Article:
They say that no two fingerprints are alike, but your relatives' fingerprints might look similar to your own. While the intricate details of an individual fingerprint are unique, pattern types and the overall size, shape, and spacing of the ridges in a pattern are all inherited traits.
To identify the correct person behind a large whorl with wide spacing, one must look at fine details such as slight differences in various landmarks of the whorl pattern, how different ridges break or fork, and the shape of ridge edges.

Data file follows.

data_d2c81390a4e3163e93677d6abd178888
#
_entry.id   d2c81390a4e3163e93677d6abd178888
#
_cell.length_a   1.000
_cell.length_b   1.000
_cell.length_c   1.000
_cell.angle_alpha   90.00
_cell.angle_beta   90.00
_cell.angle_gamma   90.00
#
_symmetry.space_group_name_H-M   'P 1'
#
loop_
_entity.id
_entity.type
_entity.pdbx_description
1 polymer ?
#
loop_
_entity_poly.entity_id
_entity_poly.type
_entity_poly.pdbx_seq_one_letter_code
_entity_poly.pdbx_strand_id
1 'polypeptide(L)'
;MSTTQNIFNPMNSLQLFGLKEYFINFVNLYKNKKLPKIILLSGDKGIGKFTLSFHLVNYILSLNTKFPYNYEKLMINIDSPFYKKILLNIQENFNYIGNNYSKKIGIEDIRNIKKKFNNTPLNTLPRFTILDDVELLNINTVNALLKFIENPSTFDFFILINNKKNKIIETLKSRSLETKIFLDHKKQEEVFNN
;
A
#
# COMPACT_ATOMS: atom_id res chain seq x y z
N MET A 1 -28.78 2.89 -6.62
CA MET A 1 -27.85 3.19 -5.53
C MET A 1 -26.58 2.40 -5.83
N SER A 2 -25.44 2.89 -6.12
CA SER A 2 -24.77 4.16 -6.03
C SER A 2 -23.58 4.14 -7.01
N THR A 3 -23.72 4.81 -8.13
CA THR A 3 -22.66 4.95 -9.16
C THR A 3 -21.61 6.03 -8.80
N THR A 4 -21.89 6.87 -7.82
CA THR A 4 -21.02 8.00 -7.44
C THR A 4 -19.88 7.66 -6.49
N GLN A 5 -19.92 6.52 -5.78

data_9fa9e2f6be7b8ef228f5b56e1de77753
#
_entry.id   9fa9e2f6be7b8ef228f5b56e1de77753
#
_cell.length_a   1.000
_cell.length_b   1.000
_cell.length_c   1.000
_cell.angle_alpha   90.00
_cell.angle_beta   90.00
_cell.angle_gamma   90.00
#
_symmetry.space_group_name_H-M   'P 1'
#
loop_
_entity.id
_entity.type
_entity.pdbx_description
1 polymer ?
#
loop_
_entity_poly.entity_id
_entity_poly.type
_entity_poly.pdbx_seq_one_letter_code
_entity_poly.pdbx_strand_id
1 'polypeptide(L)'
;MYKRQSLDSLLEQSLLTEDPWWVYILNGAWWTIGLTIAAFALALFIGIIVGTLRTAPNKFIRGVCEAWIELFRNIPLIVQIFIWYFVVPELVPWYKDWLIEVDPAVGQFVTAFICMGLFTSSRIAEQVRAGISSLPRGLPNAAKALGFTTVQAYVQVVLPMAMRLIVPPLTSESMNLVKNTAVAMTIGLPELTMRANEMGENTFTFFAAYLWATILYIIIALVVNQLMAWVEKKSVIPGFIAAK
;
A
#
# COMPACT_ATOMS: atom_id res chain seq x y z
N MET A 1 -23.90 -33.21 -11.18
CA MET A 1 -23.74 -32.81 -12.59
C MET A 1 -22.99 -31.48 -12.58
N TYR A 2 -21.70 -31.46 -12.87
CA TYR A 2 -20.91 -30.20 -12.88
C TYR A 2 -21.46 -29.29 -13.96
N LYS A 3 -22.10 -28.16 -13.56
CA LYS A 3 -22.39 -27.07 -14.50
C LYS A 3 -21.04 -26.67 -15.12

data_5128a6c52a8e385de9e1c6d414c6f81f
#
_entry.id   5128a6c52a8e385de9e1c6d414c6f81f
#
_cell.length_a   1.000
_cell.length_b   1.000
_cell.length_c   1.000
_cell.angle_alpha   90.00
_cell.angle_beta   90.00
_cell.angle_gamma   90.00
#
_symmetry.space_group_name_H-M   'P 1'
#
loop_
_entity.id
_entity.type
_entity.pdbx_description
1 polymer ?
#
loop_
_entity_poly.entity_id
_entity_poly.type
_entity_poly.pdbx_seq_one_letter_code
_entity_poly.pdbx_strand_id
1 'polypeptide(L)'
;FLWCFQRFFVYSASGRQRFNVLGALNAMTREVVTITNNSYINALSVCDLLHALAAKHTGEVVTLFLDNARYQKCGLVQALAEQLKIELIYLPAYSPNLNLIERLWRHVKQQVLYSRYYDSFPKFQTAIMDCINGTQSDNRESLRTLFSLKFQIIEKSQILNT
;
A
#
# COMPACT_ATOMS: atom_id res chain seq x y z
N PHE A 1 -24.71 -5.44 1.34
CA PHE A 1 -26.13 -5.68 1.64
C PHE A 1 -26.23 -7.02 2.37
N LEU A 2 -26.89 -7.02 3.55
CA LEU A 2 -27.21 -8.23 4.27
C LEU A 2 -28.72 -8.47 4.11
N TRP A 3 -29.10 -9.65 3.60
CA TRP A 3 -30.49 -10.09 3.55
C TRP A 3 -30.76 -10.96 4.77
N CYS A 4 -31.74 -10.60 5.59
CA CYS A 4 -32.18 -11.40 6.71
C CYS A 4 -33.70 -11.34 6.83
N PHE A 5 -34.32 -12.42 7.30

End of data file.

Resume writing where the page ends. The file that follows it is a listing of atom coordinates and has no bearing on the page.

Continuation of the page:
Because fingerprints are produced by a combination of genetic programming and random chance. Early in gestation, a fetus develops smooth, raised pads on the fingers, palms, and feet. These are called volar pads. At about week ten, these pads cease growing and begin to regress. It may be that the hands continue to grow, resulting in the pads stretching out. Anywhere between about week ten to week fifteen, the early ridges of one's fingerprints begin to form. The ridges appear on the surface of the hand by week sixteen. This timing of ridge formation is one feature that is genetically programmed, and hence, if your parents have a lot of whorls on their fingertips, you're likely to possess a lot of whorls too. However, the intricate details of your whorls are left to chance.